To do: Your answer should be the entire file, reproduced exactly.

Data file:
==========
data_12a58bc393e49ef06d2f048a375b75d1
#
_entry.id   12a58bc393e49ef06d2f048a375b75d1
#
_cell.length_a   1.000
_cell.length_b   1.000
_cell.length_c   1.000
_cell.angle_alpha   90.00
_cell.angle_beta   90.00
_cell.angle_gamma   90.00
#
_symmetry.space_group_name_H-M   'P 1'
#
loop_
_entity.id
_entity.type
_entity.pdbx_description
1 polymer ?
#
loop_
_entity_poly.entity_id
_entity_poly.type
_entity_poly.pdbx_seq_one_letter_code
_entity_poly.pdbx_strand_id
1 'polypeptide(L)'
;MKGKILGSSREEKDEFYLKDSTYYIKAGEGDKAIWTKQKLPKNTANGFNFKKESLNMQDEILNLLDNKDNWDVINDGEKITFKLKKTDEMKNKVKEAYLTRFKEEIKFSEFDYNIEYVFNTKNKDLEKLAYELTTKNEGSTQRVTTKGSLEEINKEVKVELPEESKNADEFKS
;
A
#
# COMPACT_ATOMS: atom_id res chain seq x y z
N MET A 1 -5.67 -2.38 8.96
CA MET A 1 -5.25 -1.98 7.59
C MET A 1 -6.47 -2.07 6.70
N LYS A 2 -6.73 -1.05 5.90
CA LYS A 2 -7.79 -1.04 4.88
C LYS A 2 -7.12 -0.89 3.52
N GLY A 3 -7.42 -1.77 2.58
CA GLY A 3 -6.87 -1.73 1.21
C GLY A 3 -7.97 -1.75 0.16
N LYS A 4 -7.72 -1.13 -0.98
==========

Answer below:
data_12a58bc393e49ef06d2f048a375b75d1
#
_entry.id   12a58bc393e49ef06d2f048a375b75d1
#
_cell.length_a   1.000
_cell.length_b   1.000
_cell.length_c   1.000
_cell.angle_alpha   90.00
_cell.angle_beta   90.00
_cell.angle_gamma   90.00
#
_symmetry.space_group_name_H-M   'P 1'
#
loop_
_entity.id
_entity.type
_entity.pdbx_description
1 polymer ?
#
loop_
_entity_poly.entity_id
_entity_poly.type
_entity_poly.pdbx_seq_one_letter_code
_entity_poly.pdbx_strand_id
1 'polypeptide(L)'
;MKGKILGSSREEKDEFYLKDSTYYIKAGEGDKAIWTKQKLPKNTANGFNFKKESLNMQDEILNLLDNKDNWDVINDGEKITFKLKKTDEMKNKVKEAYLTRFKEEIKFSEFDYNIEYVFNTKNKDLEKLAYELTTKNEGSTQRVTTKGSLEEINKEVKVELPEESKNADEFKS
;
A
#
# COMPACT_ATOMS: atom_id res chain seq x y z
N MET A 1 -5.67 -2.38 8.96
CA MET A 1 -5.25 -1.98 7.59
C MET A 1 -6.47 -2.07 6.70
N LYS A 2 -6.73 -1.05 5.90
CA LYS A 2 -7.79 -1.04 4.88
C LYS A 2 -7.12 -0.89 3.52
N GLY A 3 -7.42 -1.77 2.58
CA GLY A 3 -6.87 -1.73 1.21
C GLY A 3 -7.97 -1.75 0.16
N LYS A 4 -7.72 -1.13 -0.98